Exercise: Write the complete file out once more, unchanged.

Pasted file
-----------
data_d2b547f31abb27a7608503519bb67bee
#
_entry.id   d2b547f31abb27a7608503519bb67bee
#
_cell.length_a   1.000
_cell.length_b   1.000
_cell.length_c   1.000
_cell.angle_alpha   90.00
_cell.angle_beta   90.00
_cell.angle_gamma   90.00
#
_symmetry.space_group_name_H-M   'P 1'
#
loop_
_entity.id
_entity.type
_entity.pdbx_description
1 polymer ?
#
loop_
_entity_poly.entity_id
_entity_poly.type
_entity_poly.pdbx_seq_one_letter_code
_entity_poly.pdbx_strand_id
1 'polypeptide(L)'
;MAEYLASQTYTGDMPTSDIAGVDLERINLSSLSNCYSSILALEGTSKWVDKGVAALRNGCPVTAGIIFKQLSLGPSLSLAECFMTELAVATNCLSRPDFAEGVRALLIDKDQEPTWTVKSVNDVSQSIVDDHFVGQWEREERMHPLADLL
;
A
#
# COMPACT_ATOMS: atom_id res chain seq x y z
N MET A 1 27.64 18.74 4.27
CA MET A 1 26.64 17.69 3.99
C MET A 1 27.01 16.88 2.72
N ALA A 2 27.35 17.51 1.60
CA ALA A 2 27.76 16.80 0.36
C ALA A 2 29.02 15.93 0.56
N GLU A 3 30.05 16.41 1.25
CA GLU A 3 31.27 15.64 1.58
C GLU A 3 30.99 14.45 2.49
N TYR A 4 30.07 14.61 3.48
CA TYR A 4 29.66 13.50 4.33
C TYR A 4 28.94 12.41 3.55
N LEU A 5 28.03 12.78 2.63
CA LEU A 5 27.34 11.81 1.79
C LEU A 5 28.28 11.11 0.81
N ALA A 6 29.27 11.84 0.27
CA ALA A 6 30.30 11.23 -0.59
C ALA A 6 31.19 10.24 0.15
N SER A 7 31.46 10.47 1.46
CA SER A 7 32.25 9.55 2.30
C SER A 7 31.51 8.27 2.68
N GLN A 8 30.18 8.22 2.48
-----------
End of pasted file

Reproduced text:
data_d2b547f31abb27a7608503519bb67bee
#
_entry.id   d2b547f31abb27a7608503519bb67bee
#
_cell.length_a   1.000
_cell.length_b   1.000
_cell.length_c   1.000
_cell.angle_alpha   90.00
_cell.angle_beta   90.00
_cell.angle_gamma   90.00
#
_symmetry.space_group_name_H-M   'P 1'
#
loop_
_entity.id
_entity.type
_entity.pdbx_description
1 polymer ?
#
loop_
_entity_poly.entity_id
_entity_poly.type
_entity_poly.pdbx_seq_one_letter_code
_entity_poly.pdbx_strand_id
1 'polypeptide(L)'
;MAEYLASQTYTGDMPTSDIAGVDLERINLSSLSNCYSSILALEGTSKWVDKGVAALRNGCPVTAGIIFKQLSLGPSLSLAECFMTELAVATNCLSRPDFAEGVRALLIDKDQEPTWTVKSVNDVSQSIVDDHFVGQWEREERMHPLADLL
;
A
#
# COMPACT_ATOMS: atom_id res chain seq x y z
N MET A 1 27.64 18.74 4.27
CA MET A 1 26.64 17.69 3.99
C MET A 1 27.01 16.88 2.72
N ALA A 2 27.35 17.51 1.60
CA ALA A 2 27.76 16.80 0.36
C ALA A 2 29.02 15.93 0.56
N GLU A 3 30.05 16.41 1.25
CA GLU A 3 31.27 15.64 1.58
C GLU A 3 30.99 14.45 2.49
N TYR A 4 30.07 14.61 3.48
CA TYR A 4 29.66 13.50 4.33
C TYR A 4 28.94 12.41 3.55
N LEU A 5 28.03 12.78 2.63
CA LEU A 5 27.34 11.81 1.79
C LEU A 5 28.28 11.11 0.81
N ALA A 6 29.27 11.84 0.27
CA ALA A 6 30.30 11.23 -0.59
C ALA A 6 31.19 10.24 0.15
N SER A 7 31.46 10.47 1.46
CA SER A 7 32.25 9.55 2.30
C SER A 7 31.51 8.27 2.68
N GLN A 8 30.18 8.22 2.48